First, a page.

I just don’t think you can do as badly in shots against as he usually does and hold down an NHL job. Expected goals still thinks he’s okay, and certainly shot differentials aren’t the whole story. Polak is a walking shot quality argument (despite those heavy slapshots he wires off that don’t seem to ever achieve much.) But he gets submarined in shots against, and it’s much, much worse than anyone else in the defence group, including his regular partner Hunwick. That’s pretty tough to deal with.

Having said that; as with Hunwick, Polak improved as the year went on. Unfortunately, that was before an injury that threatened his already questionable mobility. If the Leafs are operating coldly, they shouldn’t re-sign Polak (at least as a player—he might make a pretty fine consultant in the Robidas style, if they want another one.) I’ll understand why they might want to bring him back, but at best, I don’t think he’s more than a 7D now.

Martin Marincin

I have long been a card-carrying member of the Marmar Fan Club—actually, at this point, I’m not sure if there’s anyone else left in it besides me and Arvind—and it’s because of numbers like these. Martin Marincin does everything at an above average level except produce points, and yet people who go by the eye test loathe him. Mike Babcock seemed unimpressed with his work for much of this year, but Marmar reappeared a penalty-killer when push came to shove. His work against the guillotine-like Washington power play was bordering on heroic at times.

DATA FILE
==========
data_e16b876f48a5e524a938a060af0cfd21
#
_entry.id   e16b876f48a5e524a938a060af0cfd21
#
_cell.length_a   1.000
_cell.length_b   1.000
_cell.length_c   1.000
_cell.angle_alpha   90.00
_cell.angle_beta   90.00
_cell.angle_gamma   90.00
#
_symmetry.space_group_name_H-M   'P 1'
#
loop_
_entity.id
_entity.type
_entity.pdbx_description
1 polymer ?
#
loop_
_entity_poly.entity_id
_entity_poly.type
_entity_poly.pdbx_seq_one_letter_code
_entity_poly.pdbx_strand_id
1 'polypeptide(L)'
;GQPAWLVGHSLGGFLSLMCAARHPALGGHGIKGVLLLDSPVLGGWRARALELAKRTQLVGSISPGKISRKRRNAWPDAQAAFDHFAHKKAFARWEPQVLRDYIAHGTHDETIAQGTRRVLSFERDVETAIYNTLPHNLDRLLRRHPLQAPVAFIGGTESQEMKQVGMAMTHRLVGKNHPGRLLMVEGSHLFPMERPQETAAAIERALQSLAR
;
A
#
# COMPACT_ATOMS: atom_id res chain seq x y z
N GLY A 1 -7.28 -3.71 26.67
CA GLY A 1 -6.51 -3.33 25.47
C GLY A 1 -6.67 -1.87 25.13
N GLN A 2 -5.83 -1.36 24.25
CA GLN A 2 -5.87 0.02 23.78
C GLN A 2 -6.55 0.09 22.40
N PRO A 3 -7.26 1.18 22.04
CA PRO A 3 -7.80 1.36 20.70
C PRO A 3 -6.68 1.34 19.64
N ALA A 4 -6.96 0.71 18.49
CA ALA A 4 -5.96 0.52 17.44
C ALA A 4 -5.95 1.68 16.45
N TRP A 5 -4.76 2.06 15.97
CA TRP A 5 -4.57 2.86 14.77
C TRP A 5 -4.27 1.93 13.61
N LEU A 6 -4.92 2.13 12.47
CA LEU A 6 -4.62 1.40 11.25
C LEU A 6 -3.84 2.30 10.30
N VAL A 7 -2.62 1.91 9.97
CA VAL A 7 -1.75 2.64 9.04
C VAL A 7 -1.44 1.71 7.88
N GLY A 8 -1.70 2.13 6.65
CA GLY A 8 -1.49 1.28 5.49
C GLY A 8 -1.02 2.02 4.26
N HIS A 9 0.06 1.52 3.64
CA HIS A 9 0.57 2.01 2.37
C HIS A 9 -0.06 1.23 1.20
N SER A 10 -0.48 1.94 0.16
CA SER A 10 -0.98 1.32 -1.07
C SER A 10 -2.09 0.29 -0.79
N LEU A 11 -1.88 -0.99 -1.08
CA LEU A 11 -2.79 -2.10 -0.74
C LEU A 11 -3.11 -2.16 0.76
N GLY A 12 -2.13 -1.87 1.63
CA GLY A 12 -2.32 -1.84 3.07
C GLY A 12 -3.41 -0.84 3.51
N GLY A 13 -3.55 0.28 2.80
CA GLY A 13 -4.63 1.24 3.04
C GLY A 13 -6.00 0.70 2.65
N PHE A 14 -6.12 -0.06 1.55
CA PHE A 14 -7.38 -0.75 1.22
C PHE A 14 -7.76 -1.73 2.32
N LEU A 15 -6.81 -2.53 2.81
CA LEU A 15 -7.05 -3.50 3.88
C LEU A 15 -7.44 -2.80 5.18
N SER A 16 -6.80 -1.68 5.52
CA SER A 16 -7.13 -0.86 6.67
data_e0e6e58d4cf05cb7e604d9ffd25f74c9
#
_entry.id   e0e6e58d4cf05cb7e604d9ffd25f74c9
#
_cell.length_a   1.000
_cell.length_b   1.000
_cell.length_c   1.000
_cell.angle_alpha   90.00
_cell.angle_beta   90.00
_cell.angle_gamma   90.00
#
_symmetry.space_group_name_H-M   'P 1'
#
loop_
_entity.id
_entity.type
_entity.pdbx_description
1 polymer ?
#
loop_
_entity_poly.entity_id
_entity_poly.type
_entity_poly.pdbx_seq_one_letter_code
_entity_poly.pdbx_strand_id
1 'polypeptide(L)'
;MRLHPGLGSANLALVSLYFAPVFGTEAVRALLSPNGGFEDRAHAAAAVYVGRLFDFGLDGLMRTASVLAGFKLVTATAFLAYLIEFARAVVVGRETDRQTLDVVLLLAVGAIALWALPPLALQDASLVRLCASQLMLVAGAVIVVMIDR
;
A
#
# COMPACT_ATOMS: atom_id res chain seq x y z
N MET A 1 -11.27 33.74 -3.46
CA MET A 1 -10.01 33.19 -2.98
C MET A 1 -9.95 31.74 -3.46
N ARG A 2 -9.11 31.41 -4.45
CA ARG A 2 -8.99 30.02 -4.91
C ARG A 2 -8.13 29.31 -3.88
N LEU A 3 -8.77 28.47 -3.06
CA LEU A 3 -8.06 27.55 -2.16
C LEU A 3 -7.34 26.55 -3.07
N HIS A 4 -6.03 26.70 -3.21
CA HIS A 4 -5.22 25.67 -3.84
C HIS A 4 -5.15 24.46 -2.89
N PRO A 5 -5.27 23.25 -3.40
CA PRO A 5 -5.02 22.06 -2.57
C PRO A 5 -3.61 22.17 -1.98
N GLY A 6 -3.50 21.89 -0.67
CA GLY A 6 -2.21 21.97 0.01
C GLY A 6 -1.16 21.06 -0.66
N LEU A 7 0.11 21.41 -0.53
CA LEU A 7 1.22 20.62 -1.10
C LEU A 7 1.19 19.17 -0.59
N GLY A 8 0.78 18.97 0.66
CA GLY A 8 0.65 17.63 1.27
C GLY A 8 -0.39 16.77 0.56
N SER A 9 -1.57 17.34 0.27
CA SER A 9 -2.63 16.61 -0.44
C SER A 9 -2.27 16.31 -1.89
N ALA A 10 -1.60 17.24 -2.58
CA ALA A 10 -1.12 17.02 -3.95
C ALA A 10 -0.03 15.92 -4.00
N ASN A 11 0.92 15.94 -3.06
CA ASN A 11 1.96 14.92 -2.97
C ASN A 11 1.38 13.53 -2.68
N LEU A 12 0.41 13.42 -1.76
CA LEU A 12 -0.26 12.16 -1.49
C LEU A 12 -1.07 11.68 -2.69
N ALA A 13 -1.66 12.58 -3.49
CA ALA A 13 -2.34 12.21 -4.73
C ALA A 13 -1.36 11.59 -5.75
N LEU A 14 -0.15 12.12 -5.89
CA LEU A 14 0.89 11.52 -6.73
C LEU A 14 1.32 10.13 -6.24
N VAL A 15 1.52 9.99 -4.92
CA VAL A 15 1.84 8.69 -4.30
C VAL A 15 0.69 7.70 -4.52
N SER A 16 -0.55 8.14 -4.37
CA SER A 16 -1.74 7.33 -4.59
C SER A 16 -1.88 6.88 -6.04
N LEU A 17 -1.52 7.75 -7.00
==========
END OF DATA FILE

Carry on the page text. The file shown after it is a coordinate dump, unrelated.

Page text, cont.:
There are really only two ways to go with Marincin: either he’s a sneakily good defensive defenceman on net value—I’m not defending the occasional brain fart he has where he gifts the puck away—or the numbers are all wrong. Maybe the stats overrate Marincin, but I find it very hard to believe he can do so many things that lead to consistently good underlying numbers and be totally useless. Hell, his relative shot share is the best on the team. And Marincin is a left-hand defender who can survive playing right side. If the Leafs still have Marincin next season, and I think they will, they might make some decent use of him yet.